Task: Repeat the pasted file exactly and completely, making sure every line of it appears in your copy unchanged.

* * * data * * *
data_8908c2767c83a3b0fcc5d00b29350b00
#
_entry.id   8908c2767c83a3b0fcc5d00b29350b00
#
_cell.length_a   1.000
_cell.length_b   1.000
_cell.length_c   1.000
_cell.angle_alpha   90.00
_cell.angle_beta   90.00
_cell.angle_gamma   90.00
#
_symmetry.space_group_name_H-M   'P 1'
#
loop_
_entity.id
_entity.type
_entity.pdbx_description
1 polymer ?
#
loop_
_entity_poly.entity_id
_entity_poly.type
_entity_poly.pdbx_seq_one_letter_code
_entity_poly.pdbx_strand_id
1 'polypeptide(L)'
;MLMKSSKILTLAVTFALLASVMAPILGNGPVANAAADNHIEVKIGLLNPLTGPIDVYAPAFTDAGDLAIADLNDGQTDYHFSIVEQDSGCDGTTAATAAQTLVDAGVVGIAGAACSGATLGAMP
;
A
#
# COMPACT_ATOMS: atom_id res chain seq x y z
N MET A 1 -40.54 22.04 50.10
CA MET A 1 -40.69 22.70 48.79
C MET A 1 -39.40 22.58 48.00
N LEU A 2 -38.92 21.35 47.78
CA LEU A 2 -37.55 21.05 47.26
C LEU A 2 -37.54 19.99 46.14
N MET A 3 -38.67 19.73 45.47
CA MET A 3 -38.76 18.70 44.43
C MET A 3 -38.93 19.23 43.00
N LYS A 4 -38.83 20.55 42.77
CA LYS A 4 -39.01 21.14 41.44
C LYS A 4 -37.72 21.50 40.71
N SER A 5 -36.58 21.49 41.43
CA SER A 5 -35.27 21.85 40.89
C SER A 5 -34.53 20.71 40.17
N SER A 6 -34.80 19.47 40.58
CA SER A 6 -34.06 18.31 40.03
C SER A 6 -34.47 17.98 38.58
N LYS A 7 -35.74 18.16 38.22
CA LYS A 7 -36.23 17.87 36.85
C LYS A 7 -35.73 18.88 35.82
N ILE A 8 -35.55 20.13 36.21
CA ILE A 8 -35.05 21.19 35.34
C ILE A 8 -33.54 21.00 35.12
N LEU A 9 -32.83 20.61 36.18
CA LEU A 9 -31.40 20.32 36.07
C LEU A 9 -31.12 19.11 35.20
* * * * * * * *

data_8908c2767c83a3b0fcc5d00b29350b00
#
_entry.id   8908c2767c83a3b0fcc5d00b29350b00
#
_cell.length_a   1.000
_cell.length_b   1.000
_cell.length_c   1.000
_cell.angle_alpha   90.00
_cell.angle_beta   90.00
_cell.angle_gamma   90.00
#
_symmetry.space_group_name_H-M   'P 1'
#
loop_
_entity.id
_entity.type
_entity.pdbx_description
1 polymer ?
#
loop_
_entity_poly.entity_id
_entity_poly.type
_entity_poly.pdbx_seq_one_letter_code
_entity_poly.pdbx_strand_id
1 'polypeptide(L)'
;MLMKSSKILTLAVTFALLASVMAPILGNGPVANAAADNHIEVKIGLLNPLTGPIDVYAPAFTDAGDLAIADLNDGQTDYHFSIVEQDSGCDGTTAATAAQTLVDAGVVGIAGAACSGATLGAMP
;
A
#
# COMPACT_ATOMS: atom_id res chain seq x y z
N MET A 1 -40.54 22.04 50.10
CA MET A 1 -40.69 22.70 48.79
C MET A 1 -39.40 22.58 48.00
N LEU A 2 -38.92 21.35 47.78
CA LEU A 2 -37.55 21.05 47.26
C LEU A 2 -37.54 19.99 46.14
N MET A 3 -38.67 19.73 45.47
CA MET A 3 -38.76 18.70 44.43
C MET A 3 -38.93 19.23 43.00
N LYS A 4 -38.83 20.55 42.77
CA LYS A 4 -39.01 21.14 41.44
C LYS A 4 -37.72 21.50 40.71
N SER A 5 -36.58 21.49 41.43
CA SER A 5 -35.27 21.85 40.89
C SER A 5 -34.53 20.71 40.17
N SER A 6 -34.80 19.47 40.58
CA SER A 6 -34.06 18.31 40.03
C SER A 6 -34.47 17.98 38.58
N LYS A 7 -35.74 18.16 38.22
CA LYS A 7 -36.23 17.87 36.85
C LYS A 7 -35.73 18.88 35.82
N ILE A 8 -35.55 20.13 36.21
CA ILE A 8 -35.05 21.19 35.34
C ILE A 8 -33.54 21.00 35.12
N LEU A 9 -32.83 20.61 36.18
CA LEU A 9 -31.40 20.32 36.07
C LEU A 9 -31.12 19.11 35.20